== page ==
3D Printing

Researchers Demonstrate New 3D Bioprinting Method Using Visible Light for Cartilage Production

Cartilage is a flexible biological tissue that provides padding where bones come together in a joint. A new method for 3D printing cartilage is being proposed as a method for treating osteoarthritis, a disease marked by its gradual disintegration of cartilage. In the past, several different methods for 3D printing cartilage and other human tissues have been studied and tested but many of the most promising ones require UV light to cure the bioink, however the UV light itself can be harmful to living cells.

Citing the Federation of American Societies for Experimental Biology, NanoWerk has highlighted research into a new method for 3D printing cartilage developed by Rocky Tuan, Ph.D., director of the Center for Cellular and Molecular Engineering at the University of Pittsburgh School of Medicine, member of the American Association of Anatomists and the study’s senior investigator. In contrast to the use of UV light, Dr. Tuan’s method for 3D printing utilises visible light and thus represents a significant step forward in developing a potential cure for a disease that affects up to 50% of the global population over 60 years of age, causing severe pain and loss of mobility in joints.

“Osteoarthritis has a severe impact on quality of life, and there is an urgent need to understand the origin of the disease and develop effective treatments,” said Dr. Tuan. “We hope that the methods we’re developing will really make a difference, both in the study of the disease and, ultimately, in treatments for people with cartilage degeneration or joint injuries.”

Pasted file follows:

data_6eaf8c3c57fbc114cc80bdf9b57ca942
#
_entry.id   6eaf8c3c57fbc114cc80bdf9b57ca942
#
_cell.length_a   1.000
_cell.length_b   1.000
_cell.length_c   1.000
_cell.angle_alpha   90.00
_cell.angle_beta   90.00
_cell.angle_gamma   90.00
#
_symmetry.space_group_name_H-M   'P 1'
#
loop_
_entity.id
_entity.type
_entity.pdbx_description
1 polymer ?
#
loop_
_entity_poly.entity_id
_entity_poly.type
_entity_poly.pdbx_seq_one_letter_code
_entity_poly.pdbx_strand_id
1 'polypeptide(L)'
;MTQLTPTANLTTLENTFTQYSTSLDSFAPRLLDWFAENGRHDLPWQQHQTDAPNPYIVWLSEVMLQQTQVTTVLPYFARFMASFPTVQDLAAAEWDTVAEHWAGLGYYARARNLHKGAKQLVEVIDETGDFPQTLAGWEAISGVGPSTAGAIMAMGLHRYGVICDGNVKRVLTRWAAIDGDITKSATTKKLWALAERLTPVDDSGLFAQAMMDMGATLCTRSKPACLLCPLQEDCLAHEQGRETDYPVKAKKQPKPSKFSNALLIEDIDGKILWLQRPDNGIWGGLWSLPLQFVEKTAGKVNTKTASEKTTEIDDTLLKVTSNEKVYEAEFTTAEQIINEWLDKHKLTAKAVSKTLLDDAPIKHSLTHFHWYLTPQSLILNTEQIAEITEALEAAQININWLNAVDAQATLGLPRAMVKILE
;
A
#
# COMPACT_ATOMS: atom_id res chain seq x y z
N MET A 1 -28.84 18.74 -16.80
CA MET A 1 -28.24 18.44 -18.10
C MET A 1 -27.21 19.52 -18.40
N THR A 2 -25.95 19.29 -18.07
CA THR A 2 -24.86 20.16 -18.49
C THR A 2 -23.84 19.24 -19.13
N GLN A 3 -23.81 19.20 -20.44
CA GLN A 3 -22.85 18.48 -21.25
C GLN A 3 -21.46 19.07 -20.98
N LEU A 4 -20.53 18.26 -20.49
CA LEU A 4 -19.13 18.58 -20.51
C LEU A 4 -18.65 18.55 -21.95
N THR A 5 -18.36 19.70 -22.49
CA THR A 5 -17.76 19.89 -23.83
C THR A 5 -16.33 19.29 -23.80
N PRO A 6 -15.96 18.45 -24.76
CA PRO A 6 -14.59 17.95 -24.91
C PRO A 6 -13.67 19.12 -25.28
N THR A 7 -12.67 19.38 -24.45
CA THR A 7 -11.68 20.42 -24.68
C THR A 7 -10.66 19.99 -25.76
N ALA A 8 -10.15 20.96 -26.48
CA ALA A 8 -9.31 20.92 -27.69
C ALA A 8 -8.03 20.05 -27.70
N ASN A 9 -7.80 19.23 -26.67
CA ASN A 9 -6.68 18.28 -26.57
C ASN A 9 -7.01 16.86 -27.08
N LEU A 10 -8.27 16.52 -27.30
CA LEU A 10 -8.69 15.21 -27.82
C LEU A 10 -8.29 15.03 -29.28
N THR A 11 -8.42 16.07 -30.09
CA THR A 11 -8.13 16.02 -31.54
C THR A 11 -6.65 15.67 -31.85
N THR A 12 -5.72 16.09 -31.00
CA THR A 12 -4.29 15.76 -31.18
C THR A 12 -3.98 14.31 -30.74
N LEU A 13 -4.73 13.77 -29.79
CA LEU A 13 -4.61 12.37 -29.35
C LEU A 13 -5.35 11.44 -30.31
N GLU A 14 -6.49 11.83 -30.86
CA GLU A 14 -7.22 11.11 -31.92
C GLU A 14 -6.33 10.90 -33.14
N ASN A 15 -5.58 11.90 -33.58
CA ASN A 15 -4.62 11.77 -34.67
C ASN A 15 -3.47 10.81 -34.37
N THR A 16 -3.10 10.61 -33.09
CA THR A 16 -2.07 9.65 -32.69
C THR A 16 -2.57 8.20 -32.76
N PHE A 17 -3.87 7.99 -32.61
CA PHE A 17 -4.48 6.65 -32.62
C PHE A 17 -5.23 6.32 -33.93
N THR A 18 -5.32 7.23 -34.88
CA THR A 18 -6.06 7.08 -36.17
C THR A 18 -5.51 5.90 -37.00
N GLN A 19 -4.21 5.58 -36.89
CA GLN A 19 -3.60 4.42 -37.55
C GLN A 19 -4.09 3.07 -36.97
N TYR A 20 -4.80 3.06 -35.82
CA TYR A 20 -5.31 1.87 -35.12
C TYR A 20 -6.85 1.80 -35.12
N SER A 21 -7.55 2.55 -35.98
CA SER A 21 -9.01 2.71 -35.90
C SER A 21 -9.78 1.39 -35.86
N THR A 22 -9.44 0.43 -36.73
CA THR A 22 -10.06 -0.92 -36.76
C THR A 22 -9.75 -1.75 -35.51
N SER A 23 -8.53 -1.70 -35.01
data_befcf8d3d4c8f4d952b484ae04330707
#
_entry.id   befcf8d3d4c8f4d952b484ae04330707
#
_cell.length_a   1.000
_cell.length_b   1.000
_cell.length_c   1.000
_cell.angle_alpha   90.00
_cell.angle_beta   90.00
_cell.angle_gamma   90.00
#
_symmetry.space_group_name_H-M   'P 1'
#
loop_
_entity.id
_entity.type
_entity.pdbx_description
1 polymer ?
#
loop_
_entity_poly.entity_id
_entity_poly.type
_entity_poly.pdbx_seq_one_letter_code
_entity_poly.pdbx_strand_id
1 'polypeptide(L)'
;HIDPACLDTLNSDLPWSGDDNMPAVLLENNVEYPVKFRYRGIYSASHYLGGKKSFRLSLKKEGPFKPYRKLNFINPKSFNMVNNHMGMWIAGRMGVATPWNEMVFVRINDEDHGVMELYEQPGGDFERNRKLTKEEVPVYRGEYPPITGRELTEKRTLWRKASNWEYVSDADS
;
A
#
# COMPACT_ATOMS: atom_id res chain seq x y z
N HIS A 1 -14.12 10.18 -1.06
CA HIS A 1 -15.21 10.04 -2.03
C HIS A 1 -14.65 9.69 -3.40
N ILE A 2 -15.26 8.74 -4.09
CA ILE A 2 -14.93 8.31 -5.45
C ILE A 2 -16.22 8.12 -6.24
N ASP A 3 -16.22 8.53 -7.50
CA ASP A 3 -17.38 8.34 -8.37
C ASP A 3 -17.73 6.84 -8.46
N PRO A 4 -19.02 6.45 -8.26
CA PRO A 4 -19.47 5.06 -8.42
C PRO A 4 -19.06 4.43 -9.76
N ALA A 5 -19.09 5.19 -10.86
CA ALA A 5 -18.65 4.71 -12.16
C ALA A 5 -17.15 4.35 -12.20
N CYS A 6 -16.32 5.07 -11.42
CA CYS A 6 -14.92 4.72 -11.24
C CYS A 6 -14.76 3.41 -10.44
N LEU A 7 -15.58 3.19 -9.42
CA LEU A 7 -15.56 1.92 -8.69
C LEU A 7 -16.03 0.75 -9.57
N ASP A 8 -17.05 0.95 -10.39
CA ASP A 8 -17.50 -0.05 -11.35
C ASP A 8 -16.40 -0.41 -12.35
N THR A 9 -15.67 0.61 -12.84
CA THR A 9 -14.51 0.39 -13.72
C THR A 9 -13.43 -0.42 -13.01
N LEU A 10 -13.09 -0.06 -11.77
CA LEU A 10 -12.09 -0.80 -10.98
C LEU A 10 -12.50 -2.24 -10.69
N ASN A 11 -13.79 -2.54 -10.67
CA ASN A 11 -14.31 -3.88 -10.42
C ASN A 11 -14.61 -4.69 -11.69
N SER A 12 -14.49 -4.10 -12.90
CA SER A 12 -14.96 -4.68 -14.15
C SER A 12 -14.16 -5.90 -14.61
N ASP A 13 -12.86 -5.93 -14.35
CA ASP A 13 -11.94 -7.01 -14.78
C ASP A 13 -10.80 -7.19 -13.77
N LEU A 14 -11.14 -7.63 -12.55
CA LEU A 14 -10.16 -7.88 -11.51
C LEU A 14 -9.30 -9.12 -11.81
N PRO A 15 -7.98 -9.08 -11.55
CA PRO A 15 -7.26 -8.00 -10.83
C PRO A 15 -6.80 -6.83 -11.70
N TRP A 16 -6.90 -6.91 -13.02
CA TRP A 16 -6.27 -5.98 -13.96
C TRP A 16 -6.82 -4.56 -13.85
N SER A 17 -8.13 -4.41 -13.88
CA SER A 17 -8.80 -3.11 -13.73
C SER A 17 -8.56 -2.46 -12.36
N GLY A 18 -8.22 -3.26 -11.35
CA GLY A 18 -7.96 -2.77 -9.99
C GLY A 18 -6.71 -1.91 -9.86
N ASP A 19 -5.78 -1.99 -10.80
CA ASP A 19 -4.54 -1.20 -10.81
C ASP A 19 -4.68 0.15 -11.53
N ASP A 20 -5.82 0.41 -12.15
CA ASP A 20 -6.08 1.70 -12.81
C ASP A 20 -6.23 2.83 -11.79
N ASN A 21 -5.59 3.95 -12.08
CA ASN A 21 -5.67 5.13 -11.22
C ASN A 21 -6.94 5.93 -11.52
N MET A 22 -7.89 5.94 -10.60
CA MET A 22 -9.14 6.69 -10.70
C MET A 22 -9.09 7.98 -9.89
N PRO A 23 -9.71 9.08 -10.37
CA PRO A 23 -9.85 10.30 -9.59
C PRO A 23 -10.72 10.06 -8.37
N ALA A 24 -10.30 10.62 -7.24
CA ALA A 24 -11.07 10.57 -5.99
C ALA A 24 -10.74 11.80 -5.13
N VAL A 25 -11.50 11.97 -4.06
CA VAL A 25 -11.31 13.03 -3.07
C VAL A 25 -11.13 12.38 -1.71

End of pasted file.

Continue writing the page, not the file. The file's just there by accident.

Creating artificial human tissues such as cartilage requires three main elements and in simple terms these are: stem cells (cells that can develop into any type of tissue) from the patient, biological factors that activate the cells to grow into the specific types of tissue (in this case cartilage), and a scaffold made of biocompatible or biological materials to give the tissue its required shape.

Tuan’s approach achieves the scaffolding by extruding thin layers of stem cells embedded in a solution that retains its shape. The solution also provides the necessary growth factors to speed up the development process and thus allows scientists to envision a tool they can thread through a catheter to print new cartilage right where it is needed and could one day be used to treat battlefield injuries and other cartilage damage more rapidly and less intrusively.

3D bioprinting is also proving extremely useful for other aspects of Dr. Tuan’s research. In another cartilage related study he and his team have have developed a “tissue-on-a-chip” replica of the bone-cartilage interface. What this means is that they were able to replicate human tissue in 96 blocks, 4 millimeters across by 8 millimeters deep and will use this “biochip” to further investigate and learn how osteoarthritis develops – something that is still very unclear – and test new drugs.

The final step in Dr. Tuan’s study will be to combine the 3D biopriniting method with a “nano fiber spinning technique” to create new and more robust scaffolds that allow them to create artificial cartilage that even more closely resembles the natural tissue. It may seem like the stuff of science fiction but we have seen how rapidly bioprinting is advancing.

Bioprinting itself, as well as bioscaffolding, and artificial stem cell growth are now almost familiar terms and scientists are getting more and more comfortable with the idea of producing artificial human tissue. I am particularly interested in finding out if artificial cartilage will help with my herniated disks as well. As soon as I find out I will be sure to tell all about it.


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